Updated: October 29, 2019 7:54:32 pm
On Monday, British television presenter Samira Ahmed dragged her employer, the BBC, to an employment court in London in a major gender pay gap case. The National Union of Journalists, a UK-based trade union, has come out in Ahmed’s support, as have important figures such as politician Baroness Sayeeda Warsi.
What are Samira Ahmed’s allegations?
Ahmed has been presenting the BBC show ‘Newswatch’ since 2012, and in the past has worked on other projects with the broadcaster on both television and radio platforms.
The 51-year-old journalist has accused the BBC of paying her 85 per cent less than a male colleague, Jeremy Vine, host of the show ‘Points of View’. According to the website of the National Union of Journalists, Vine was paid GBP 3000 (Rs 2.72 lakh) per episode of his show between 2008 and 2018. In January 2018, his fee was reduced to GBP 1300 (Rs 1.18 lakh) per episode, following which he left the show in July that year. Ahmed, since 2012, was paid GBP 440 (Rs 40,000) per episode, and the fee was increased in 2015 to GBP 465 (approx. Rs 42,000). The revised fee was again reduced later after the BBC signed employment contracts with presenters.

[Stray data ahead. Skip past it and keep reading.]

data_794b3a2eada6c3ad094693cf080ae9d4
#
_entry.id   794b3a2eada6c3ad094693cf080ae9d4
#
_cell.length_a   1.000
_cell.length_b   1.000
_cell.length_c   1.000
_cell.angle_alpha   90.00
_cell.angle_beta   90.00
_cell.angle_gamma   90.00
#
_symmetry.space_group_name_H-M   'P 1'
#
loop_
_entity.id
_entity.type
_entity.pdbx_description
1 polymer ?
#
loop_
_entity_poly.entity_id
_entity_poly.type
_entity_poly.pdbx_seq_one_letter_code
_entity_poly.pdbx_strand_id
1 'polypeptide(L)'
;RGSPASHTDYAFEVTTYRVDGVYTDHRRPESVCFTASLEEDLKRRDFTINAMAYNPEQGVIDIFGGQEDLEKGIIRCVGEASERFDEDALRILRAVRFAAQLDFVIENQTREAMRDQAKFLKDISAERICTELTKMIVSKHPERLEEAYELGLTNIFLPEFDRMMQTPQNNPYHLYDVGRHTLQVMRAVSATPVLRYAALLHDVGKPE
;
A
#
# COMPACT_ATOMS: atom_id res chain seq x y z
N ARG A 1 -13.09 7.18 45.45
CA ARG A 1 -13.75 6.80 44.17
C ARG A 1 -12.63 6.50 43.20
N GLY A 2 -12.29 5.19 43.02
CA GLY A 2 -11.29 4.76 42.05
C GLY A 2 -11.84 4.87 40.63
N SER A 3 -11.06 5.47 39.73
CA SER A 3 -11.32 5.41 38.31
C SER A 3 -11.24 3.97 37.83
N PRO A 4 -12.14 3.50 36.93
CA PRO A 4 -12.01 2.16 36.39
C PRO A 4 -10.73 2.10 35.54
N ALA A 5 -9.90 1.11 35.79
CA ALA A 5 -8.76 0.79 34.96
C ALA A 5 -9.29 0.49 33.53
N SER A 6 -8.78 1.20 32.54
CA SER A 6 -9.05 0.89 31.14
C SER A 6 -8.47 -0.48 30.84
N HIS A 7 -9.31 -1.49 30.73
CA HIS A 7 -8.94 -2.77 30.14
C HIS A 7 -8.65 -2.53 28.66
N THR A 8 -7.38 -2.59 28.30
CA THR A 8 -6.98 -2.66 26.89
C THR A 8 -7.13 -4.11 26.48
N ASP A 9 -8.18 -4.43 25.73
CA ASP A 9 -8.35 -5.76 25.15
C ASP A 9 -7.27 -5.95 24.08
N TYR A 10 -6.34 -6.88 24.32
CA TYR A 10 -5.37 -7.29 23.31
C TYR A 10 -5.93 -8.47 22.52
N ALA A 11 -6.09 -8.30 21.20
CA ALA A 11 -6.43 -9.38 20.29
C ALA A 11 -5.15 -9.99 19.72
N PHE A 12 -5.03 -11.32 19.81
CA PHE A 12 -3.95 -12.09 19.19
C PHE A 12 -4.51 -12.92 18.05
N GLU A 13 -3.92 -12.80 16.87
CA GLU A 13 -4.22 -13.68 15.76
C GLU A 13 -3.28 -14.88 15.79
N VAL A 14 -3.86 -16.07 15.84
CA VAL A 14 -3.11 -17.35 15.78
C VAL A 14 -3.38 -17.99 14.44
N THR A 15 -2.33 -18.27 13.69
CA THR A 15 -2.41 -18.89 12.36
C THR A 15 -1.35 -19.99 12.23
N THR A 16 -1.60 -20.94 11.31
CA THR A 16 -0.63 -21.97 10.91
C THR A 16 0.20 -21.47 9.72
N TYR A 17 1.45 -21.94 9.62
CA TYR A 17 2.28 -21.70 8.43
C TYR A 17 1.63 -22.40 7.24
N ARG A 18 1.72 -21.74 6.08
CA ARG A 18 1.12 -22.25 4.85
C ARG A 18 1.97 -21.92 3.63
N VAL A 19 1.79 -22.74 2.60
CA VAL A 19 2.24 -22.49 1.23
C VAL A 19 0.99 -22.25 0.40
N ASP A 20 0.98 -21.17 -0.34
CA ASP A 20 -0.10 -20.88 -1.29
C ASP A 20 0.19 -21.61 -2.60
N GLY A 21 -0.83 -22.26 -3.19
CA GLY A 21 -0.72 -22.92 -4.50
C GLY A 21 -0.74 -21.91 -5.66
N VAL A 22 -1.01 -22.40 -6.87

The general secretary of the NUJ has said: “The scourge of unequal pay has no place in our public service broadcaster and that’s why the NUJ is backing Samira’s case and many others. Unfortunately, despite Samira going through a lengthy and frustrating internal process in the hope that a sensible solution could be achieved, the BBC has not resolved this case and it will now be for the tribunal to determine whether this monumental pay gap is appropriate and defensible. Samira is to be congratulated for her persistence and determination to secure fair and equal treatment by her employer.”
What does Samira Ahmed want now?
Ahmed is now demanding back pay for her work on the BBC show under the country’s Equal Pay Act of 1970. An employment court in London will hear the case over the next seven days.
At the employment court, Ahmed will argue that both her show ‘Newswatch’ and Vine’s ‘Points of View’ are presenter-led programmes running around 15 minutes, and that both have a similar format in which viewers can express their views on the BBC’s content.
According to the NUJ, the BBC previously has agreed to pay Ahmed full backdated pay for her work on two other shows on two of the network’s radio stations, where there was a pay gap of 50 per cent and 33 per cent between Ahmed and her male equivalents.
What is BBC’s argument?
In this case, the BBC is arguing that Ahmed’s show is in the news segment, while Vine’s show is under entertainment, hence the different pay. The network has also said that Ahmed has been paid the same as the male predecessor on her show.
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